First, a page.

Democratic Governor, Gretchen Whitmer, is already threatening to veto the bill that was just passed by Senate on Tuesday. She says, “there are no guarantees costs will go down for drivers.” This is alarming breaking news for Michigan drivers.
Here is a brief breakdown of how this bill would benefit drivers, insurers and healthcare providers:
- Drivers would now have a choice of PIP levels, or none at all.
- Hospitals would no longer be able to charge what they see fit for medical care of auto accident victims. They would be forced to follow the workers’ compensation fee schedule.
- It would require the Michigan Catastrophic Claims Fund to be transparent about how much money it has and would create an auto insurance task force to be run by Michigan State Police.
- Also included in the bill is language that would prevent insurers from basing insurance rates on gender, zip code, education level and credit score.
- The bill made it out of the Senate with Republican, and some Detroit Democrat, votes.
Now, Whitmer says “I am only going to sign a bill that protects drivers and these bills do not do that.” She wants a bi-partisan effort from both the House and the Senate, stating “if they are serious about getting this done, then negotiations should commence. If they want to play politics, I’ve already told you what’s going to happen.”
On the flip side, Speaker Lee Chatfield of Levering says, “our goal is to get a signature by Governor Whitmer and deliver insurance rate relief for the people of our state. We’re going to have the conversations that are necessary to make that happen.”
Just this past Tuesday, Michigan’s Senate passed legislation that aims to cut auto insurance premiums for Michigan drivers. This is the news every driver in Michigan has been waiting for, as rates are nearly double the national average in Michigan. The plan is to eliminate the requirement for drivers to have unlimited medical benefits, which covers major injuries in an accident.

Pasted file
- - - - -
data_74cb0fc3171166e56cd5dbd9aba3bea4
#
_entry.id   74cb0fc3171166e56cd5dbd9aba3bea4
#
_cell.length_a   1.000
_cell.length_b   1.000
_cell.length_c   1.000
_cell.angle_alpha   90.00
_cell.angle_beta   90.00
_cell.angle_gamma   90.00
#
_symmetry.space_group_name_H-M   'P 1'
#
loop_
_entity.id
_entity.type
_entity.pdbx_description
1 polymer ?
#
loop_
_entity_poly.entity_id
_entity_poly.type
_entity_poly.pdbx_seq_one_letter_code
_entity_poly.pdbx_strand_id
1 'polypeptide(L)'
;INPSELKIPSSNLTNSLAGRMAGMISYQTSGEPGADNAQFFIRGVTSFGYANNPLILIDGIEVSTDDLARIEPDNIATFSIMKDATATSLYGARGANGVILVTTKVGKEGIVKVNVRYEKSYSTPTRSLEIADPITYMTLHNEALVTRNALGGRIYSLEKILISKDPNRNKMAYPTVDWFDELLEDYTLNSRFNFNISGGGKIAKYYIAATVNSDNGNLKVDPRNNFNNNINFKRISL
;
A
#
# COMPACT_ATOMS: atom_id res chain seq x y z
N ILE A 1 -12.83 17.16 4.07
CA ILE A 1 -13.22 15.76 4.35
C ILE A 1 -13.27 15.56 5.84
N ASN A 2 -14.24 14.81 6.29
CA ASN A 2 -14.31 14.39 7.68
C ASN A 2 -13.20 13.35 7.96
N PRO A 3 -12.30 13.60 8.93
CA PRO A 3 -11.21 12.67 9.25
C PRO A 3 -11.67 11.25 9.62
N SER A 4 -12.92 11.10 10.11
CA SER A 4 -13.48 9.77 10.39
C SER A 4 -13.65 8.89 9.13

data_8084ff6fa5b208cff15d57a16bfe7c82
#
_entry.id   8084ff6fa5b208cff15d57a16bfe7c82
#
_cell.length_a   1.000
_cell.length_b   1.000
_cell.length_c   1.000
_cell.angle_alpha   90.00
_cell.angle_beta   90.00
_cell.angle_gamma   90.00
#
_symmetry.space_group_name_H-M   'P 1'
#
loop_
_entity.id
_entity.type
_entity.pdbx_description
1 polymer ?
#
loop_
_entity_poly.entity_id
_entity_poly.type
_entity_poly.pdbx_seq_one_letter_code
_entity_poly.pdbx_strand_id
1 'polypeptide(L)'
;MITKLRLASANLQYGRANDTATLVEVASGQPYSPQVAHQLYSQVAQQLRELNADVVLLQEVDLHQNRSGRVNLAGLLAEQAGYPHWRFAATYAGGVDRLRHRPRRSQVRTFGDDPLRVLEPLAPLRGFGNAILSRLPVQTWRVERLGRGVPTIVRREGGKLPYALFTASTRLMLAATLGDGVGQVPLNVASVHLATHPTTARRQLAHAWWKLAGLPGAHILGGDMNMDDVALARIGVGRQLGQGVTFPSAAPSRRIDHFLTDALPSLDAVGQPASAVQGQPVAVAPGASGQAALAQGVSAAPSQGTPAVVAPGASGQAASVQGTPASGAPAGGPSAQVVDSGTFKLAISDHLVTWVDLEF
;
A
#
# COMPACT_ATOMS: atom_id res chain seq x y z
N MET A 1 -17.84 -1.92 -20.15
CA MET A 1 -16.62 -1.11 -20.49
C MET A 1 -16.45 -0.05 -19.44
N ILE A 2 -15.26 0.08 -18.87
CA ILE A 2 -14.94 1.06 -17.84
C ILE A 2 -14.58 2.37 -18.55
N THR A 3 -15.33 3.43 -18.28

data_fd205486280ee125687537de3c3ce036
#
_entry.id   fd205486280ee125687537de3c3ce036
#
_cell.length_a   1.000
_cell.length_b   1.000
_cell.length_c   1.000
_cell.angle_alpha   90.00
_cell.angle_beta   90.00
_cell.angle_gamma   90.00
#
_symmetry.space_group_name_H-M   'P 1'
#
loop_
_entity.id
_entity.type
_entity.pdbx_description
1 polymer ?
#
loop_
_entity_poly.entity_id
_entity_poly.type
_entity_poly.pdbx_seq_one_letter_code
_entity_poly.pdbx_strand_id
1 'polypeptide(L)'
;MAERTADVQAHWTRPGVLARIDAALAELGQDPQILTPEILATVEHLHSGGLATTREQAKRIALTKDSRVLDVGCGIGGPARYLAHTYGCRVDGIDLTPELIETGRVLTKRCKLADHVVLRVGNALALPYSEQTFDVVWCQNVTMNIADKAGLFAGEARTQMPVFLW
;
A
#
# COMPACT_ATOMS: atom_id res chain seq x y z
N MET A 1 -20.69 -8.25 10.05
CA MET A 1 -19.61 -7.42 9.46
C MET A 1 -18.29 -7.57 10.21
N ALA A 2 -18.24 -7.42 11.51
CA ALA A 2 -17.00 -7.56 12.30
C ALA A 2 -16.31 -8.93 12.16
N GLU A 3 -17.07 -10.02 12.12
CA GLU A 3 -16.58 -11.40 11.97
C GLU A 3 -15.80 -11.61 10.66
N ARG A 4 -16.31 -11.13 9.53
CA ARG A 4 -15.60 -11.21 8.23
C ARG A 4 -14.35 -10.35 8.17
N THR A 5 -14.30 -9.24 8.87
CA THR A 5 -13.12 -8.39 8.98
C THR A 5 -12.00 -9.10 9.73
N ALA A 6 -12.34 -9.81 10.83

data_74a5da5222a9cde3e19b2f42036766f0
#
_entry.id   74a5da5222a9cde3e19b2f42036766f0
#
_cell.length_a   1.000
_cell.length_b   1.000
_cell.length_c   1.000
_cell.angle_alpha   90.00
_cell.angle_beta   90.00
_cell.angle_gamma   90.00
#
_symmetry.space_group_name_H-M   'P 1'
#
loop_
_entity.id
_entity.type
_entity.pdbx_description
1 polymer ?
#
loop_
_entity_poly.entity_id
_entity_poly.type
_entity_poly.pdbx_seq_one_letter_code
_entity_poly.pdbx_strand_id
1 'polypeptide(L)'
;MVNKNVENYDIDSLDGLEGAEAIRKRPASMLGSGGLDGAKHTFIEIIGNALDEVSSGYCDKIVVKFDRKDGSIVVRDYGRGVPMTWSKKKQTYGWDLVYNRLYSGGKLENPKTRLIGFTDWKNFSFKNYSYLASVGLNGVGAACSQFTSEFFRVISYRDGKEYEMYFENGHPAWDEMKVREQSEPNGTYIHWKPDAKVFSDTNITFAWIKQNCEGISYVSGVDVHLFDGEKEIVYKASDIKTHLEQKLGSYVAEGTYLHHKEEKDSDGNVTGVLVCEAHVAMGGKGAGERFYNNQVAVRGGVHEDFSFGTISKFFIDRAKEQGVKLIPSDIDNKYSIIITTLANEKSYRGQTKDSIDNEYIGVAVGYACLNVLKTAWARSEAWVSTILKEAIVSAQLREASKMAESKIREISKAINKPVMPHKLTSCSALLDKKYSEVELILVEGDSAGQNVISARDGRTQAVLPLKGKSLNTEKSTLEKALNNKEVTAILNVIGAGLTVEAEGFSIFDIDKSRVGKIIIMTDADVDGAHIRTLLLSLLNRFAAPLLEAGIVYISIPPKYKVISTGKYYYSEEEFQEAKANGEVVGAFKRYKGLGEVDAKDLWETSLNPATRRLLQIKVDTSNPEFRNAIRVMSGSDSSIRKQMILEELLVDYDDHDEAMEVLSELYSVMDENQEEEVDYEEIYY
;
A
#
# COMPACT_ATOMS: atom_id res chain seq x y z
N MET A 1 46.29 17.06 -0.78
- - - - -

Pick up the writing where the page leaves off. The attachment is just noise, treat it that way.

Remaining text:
No other state in the USA has this requirement. With this new option, Michigan drivers can choose lower levels of PIP (personal injury protection), or no coverage (in the case they have qualifying health coverage).
This measure is largely backed by the Republican party, which won the approval with a 61-49 vote that rendered after 2:00 AM. The current Michigan auto insurance system is failing, as the rates have kept many people from being able to afford to drive. Or, in some cases, people are taking the risk of driving without insurance – a lose/lose situation in the case of a traffic violation or accident. The average Michigan insurance rate is $2,610 per year, astonishingly high.
Under this bill, drivers could opt out of personal injury coverage, or choose between two required offerings from insurers: $50,000 (including $200,000 only for emergency trauma care immediately after a crash) or $250,000 total.
Auto insurance companies complain that they are charged more by hospitals and providers than healthcare companies, and those expenses are passed on to drivers. This bill would create a fee schedule similar to what exists for workers’ compensation injuries.
In related news, Detroit Mayor Mike Duggan filed a lawsuit last year asking for the outdated Michigan no-fault insurance law to be dropped, as he claims it is unconstitutional and fails to provide “fair and equitable” insurance rates. Detroit businessman Dan Gilbert has talked about backing a 2020 ballot initiative if lawmakers do not act.
So, what happens next for Michigan drivers and Michigan auto insurance? Follow Entrust Insurance Agency for the latest.